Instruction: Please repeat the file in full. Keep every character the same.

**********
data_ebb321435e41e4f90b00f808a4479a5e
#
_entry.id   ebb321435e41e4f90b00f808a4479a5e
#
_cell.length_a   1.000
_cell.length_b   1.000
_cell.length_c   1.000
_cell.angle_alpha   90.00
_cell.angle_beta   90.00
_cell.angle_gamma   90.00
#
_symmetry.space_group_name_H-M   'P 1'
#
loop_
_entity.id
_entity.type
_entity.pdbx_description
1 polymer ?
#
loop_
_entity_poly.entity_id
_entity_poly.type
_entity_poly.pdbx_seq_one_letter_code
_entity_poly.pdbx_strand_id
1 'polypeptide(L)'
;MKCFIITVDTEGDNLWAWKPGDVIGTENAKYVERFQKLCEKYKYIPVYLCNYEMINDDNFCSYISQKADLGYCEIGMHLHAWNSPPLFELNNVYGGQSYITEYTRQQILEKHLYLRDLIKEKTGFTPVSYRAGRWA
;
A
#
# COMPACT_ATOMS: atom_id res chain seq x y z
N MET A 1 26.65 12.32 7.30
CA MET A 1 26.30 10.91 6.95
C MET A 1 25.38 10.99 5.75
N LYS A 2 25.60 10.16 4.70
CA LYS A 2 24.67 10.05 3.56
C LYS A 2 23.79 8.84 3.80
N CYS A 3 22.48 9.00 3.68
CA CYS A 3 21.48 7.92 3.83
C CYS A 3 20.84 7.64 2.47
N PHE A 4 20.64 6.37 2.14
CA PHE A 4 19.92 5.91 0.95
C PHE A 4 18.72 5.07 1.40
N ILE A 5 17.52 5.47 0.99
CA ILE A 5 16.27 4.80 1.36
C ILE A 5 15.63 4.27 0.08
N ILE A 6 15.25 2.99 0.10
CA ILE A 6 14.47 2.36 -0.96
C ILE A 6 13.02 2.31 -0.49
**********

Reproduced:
data_ebb321435e41e4f90b00f808a4479a5e
#
_entry.id   ebb321435e41e4f90b00f808a4479a5e
#
_cell.length_a   1.000
_cell.length_b   1.000
_cell.length_c   1.000
_cell.angle_alpha   90.00
_cell.angle_beta   90.00
_cell.angle_gamma   90.00
#
_symmetry.space_group_name_H-M   'P 1'
#
loop_
_entity.id
_entity.type
_entity.pdbx_description
1 polymer ?
#
loop_
_entity_poly.entity_id
_entity_poly.type
_entity_poly.pdbx_seq_one_letter_code
_entity_poly.pdbx_strand_id
1 'polypeptide(L)'
;MKCFIITVDTEGDNLWAWKPGDVIGTENAKYVERFQKLCEKYKYIPVYLCNYEMINDDNFCSYISQKADLGYCEIGMHLHAWNSPPLFELNNVYGGQSYITEYTRQQILEKHLYLRDLIKEKTGFTPVSYRAGRWA
;
A
#
# COMPACT_ATOMS: atom_id res chain seq x y z
N MET A 1 26.65 12.32 7.30
CA MET A 1 26.30 10.91 6.95
C MET A 1 25.38 10.99 5.75
N LYS A 2 25.60 10.16 4.70
CA LYS A 2 24.67 10.05 3.56
C LYS A 2 23.79 8.84 3.80
N CYS A 3 22.48 9.00 3.68
CA CYS A 3 21.48 7.92 3.83
C CYS A 3 20.84 7.64 2.47
N PHE A 4 20.64 6.37 2.14
CA PHE A 4 19.92 5.91 0.95
C PHE A 4 18.72 5.07 1.40
N ILE A 5 17.52 5.47 0.99
CA ILE A 5 16.27 4.80 1.36
C ILE A 5 15.63 4.27 0.08
N ILE A 6 15.25 2.99 0.10
CA ILE A 6 14.47 2.36 -0.96
C ILE A 6 13.02 2.31 -0.49